Make the Board a More Effective Check and Balance Mechanism
With regard to the PEP, we recommend several measures to strengthen the board so as to serve as a more effective check and balance mechanism against abuse of mayoral control and to more effectively represent the viewpoints of parents:
1. The terms of the members should be fixed rather than having them serve at the pleasure of the appointing official.
2. The board should be reduced to include fewer mayoral appointees.
3. The authority of the city board should be clarified with regard to policy and budgetary approval.
Transparency and Customary Rules of Order
In my experience I have seen how the lack of independence of the PEP members has allowed the Chancellor to manage the PEP with complete disregard for how a board of directors should function. For example:
* Meeting agendas are typically distributed only a few days in advance.
* Presentation materials are rarely made available to members before the meeting. When they are provided it is typically within 24 hours of the meeting.
* Under its bylaws the PEP is supposed to meet in executive session once a year to discuss how to improve its functioning but this meeting has not been held, at least since I joined 22 months ago.
* Members may request roll call votes under the bylaws but my attempts to do so have been refused.
* There are no transcripts. Meeting minutes have not been not distributed since early 2007.
* There is no audit committee.
* Investigative reports of the Special Commissioner for Investigation are not provided to the board as required by executive order.
These poor practices serve to obscure the workings of the board and inhibit communication between the PEP members and the public school families they are supposed to represent. A board structured to be more independent, especially with a provision for fixed terms would provide the members with sufficient security to set higher standards for the conduct of the board.
Budget Decisions
I would like to discuss some of the votes where I dissented from the majority positions. I am extraordinarily fortunate to be appointed and supported by Borough President Stringer who has insisted that we always represent the best interest of the children even if it means drawing the ire of the mayor and chancellor. I think these examples will illustrate both how the board functions today and suggest how a more independent one would achieve a more balanced outcome:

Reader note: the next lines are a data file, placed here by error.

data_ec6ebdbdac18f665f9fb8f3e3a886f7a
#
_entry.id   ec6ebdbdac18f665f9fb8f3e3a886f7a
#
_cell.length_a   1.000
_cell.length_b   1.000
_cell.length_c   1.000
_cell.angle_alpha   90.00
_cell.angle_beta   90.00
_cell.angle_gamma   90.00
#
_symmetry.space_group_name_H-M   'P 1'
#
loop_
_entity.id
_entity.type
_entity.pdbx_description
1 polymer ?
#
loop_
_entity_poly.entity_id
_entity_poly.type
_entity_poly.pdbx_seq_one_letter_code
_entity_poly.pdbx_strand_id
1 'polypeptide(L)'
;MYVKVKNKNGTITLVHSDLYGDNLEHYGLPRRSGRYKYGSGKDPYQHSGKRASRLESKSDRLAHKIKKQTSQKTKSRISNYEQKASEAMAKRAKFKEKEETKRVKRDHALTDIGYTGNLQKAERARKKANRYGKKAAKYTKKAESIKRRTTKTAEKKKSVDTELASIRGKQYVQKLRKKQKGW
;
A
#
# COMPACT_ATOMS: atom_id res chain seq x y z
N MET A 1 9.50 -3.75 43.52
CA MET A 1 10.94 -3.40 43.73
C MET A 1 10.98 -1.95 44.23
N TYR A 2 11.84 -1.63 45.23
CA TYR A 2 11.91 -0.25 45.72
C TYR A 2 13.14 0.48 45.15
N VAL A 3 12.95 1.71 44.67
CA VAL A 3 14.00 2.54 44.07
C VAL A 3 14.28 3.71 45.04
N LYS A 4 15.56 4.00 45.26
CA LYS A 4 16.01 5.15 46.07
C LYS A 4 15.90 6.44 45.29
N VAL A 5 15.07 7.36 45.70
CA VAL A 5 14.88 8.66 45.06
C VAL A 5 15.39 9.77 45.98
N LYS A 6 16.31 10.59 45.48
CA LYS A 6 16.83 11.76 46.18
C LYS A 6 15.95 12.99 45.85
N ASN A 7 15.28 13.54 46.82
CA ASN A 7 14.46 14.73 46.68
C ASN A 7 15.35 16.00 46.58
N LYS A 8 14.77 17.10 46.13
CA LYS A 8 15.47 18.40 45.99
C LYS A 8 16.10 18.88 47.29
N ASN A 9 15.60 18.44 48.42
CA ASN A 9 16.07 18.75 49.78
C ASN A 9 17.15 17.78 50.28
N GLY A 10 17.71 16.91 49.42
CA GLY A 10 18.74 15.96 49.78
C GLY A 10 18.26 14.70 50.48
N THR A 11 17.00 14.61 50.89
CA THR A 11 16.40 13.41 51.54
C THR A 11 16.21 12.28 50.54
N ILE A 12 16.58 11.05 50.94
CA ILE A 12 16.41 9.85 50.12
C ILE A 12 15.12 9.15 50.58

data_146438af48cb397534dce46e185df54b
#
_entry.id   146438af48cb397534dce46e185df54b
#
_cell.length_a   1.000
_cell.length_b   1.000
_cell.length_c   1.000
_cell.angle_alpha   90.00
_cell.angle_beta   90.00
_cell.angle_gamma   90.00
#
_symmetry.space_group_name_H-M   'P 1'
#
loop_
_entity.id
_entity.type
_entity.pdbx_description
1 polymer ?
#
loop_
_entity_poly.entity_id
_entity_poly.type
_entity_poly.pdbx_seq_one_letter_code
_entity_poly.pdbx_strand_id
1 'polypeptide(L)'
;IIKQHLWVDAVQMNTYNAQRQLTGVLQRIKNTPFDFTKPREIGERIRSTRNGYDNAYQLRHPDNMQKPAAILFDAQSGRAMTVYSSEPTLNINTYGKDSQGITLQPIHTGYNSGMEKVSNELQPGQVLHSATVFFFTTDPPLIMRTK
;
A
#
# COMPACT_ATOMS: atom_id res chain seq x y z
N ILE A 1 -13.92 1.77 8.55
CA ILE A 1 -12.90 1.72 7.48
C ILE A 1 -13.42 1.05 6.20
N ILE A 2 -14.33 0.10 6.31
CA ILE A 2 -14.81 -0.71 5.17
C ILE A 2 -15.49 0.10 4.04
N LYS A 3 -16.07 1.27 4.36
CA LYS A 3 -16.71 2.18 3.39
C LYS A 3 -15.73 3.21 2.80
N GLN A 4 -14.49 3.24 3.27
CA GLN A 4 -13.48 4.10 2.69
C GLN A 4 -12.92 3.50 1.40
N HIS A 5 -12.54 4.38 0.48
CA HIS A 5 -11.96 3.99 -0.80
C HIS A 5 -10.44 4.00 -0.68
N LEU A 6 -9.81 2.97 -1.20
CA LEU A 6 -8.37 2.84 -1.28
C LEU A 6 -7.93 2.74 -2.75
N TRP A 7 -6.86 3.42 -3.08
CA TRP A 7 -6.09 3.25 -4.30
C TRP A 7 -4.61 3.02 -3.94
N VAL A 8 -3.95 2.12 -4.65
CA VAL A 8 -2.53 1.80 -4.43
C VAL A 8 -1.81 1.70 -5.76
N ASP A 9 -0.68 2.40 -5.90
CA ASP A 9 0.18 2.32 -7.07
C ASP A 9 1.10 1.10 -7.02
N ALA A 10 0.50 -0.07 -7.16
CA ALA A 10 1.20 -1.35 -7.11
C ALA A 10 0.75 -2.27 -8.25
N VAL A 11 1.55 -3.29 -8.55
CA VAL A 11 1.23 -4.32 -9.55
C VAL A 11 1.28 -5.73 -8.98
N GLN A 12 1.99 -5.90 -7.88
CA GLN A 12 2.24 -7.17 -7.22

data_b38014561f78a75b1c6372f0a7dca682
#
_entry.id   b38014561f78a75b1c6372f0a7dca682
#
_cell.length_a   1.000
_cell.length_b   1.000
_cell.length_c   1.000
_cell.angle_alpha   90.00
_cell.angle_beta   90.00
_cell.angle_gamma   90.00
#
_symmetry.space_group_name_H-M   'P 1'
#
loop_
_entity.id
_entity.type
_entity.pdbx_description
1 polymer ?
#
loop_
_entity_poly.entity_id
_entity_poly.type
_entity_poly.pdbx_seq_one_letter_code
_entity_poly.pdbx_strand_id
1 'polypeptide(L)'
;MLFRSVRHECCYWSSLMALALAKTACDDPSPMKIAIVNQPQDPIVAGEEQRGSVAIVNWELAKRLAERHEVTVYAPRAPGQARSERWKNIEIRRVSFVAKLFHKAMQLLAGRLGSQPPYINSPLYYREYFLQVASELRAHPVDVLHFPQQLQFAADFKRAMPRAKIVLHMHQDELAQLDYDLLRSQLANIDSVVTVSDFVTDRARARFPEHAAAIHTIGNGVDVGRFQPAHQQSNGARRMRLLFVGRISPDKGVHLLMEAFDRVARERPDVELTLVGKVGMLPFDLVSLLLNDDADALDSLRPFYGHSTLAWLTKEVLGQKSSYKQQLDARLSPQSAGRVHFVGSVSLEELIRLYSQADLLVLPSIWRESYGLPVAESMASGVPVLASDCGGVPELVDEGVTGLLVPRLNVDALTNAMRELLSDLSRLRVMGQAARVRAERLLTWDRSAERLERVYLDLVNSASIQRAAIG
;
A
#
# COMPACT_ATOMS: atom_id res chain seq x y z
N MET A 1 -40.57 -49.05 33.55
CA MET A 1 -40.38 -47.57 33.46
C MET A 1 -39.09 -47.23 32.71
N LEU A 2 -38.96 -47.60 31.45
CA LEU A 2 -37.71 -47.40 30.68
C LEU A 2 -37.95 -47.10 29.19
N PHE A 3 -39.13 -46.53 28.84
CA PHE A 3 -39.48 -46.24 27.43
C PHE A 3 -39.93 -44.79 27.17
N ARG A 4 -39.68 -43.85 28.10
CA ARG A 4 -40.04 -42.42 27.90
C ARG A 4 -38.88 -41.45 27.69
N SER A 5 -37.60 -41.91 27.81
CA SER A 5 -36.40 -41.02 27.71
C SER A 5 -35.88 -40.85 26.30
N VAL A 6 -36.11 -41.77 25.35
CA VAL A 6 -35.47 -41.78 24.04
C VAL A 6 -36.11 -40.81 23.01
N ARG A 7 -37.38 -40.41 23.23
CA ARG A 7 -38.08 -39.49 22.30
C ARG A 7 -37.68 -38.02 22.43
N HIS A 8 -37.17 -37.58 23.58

Operating Budget
When the Chancellor brought to the PEP a budget that provided steep cuts in operating funds for many schools I objected. I explained that by state law we are tasked with proposing a budget sufficient to fund school operations and we should not send to the City Council a budget that clearly did not do so. We were also asked to approve a high level budget without being presented with sufficient detail to understand the spending. The budget was approved with eight votes in favor and my one against. Nevertheless, the City Council determined that the budget was insufficient to fund the schools and restored enough funds to eliminate cuts. Rather than starting with the funding provided by the mayor and reducing expenditures to achieve his desired balance, a more independent board would put forward a transparent budget with the “total sum of money deemed necessary” as state law requires.
Capital Budget
Similarly with the capital budget we see how the board’s insistence on rubber stamping the mayor’s proposal shortchanges our children. The capital budget vote was especially marred by a lack of candor and transparency. Both DOE and the School Construction Authority asserted that the current plan, now in its final year, would improbably accomplish all its goals: reduction of class sizes to 20 in every classroom K – 3, elimination of portables and an end to split sessions. Furthermore, the administration provided no credible explanation as to how this spending would align with their own class size reduction goals required by Contracts for Excellence statues and regulations. Despite the readily demonstrable inadequacy of the plan, it was passed again with only my one dissenting vote. We now have a new five year plan ready for approval this month yet no needs analysis or assessment has been provided. The PEP is simply told to believe that what the mayor is willing to spend is exactly what the children need. An independent board would require a careful assessment of need be published and spending be aligned with statutory and regulatory requirements.
Special Education System Contract
There is an acute need for the State Legislature to clarify what spending must be approved by the city board. When I read in the press that we would sign $55 million contract for a new special education system, I asked the DOE general counsel if the PEP would vote to approve the contract. I pointed to state law requiring approval of any contract which would "significantly impact the provision of educational services or programming". He explained that the new system “is not changing either the nature of the services we deliver or the manner in which we deliver them” and therefore no vote is required. When I objected on the record at the January PEP meeting, Chancellor Klein questioned what the purpose of such a vote would be. I explained that before voting, I would make sure all the CDECs and especially the CCSE reviewed the system requirements, provided input and preferably issued a resolution or letter endorsing the project and/or stating concerns.